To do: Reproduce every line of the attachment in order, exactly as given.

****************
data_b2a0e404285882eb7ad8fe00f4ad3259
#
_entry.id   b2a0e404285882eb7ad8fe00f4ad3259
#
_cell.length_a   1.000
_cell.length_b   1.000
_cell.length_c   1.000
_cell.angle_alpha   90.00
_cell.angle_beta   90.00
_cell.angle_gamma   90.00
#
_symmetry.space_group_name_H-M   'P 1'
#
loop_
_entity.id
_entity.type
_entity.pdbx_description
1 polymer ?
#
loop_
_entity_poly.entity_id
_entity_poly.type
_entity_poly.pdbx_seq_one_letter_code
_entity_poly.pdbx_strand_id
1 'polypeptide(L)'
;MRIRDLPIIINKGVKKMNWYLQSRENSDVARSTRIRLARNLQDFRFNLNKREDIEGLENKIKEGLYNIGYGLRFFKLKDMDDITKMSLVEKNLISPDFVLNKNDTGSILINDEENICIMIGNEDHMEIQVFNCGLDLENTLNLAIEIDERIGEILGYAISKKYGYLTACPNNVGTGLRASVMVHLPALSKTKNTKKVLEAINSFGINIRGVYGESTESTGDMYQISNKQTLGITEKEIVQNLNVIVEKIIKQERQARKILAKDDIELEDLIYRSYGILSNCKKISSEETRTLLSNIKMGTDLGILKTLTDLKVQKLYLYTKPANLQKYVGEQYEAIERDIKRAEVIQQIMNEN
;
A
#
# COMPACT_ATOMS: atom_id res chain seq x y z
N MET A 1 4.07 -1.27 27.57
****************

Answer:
data_b2a0e404285882eb7ad8fe00f4ad3259
#
_entry.id   b2a0e404285882eb7ad8fe00f4ad3259
#
_cell.length_a   1.000
_cell.length_b   1.000
_cell.length_c   1.000
_cell.angle_alpha   90.00
_cell.angle_beta   90.00
_cell.angle_gamma   90.00
#
_symmetry.space_group_name_H-M   'P 1'
#
loop_
_entity.id
_entity.type
_entity.pdbx_description
1 polymer ?
#
loop_
_entity_poly.entity_id
_entity_poly.type
_entity_poly.pdbx_seq_one_letter_code
_entity_poly.pdbx_strand_id
1 'polypeptide(L)'
;MRIRDLPIIINKGVKKMNWYLQSRENSDVARSTRIRLARNLQDFRFNLNKREDIEGLENKIKEGLYNIGYGLRFFKLKDMDDITKMSLVEKNLISPDFVLNKNDTGSILINDEENICIMIGNEDHMEIQVFNCGLDLENTLNLAIEIDERIGEILGYAISKKYGYLTACPNNVGTGLRASVMVHLPALSKTKNTKKVLEAINSFGINIRGVYGESTESTGDMYQISNKQTLGITEKEIVQNLNVIVEKIIKQERQARKILAKDDIELEDLIYRSYGILSNCKKISSEETRTLLSNIKMGTDLGILKTLTDLKVQKLYLYTKPANLQKYVGEQYEAIERDIKRAEVIQQIMNEN
;
A
#
# COMPACT_ATOMS: atom_id res chain seq x y z
N MET A 1 4.07 -1.27 27.57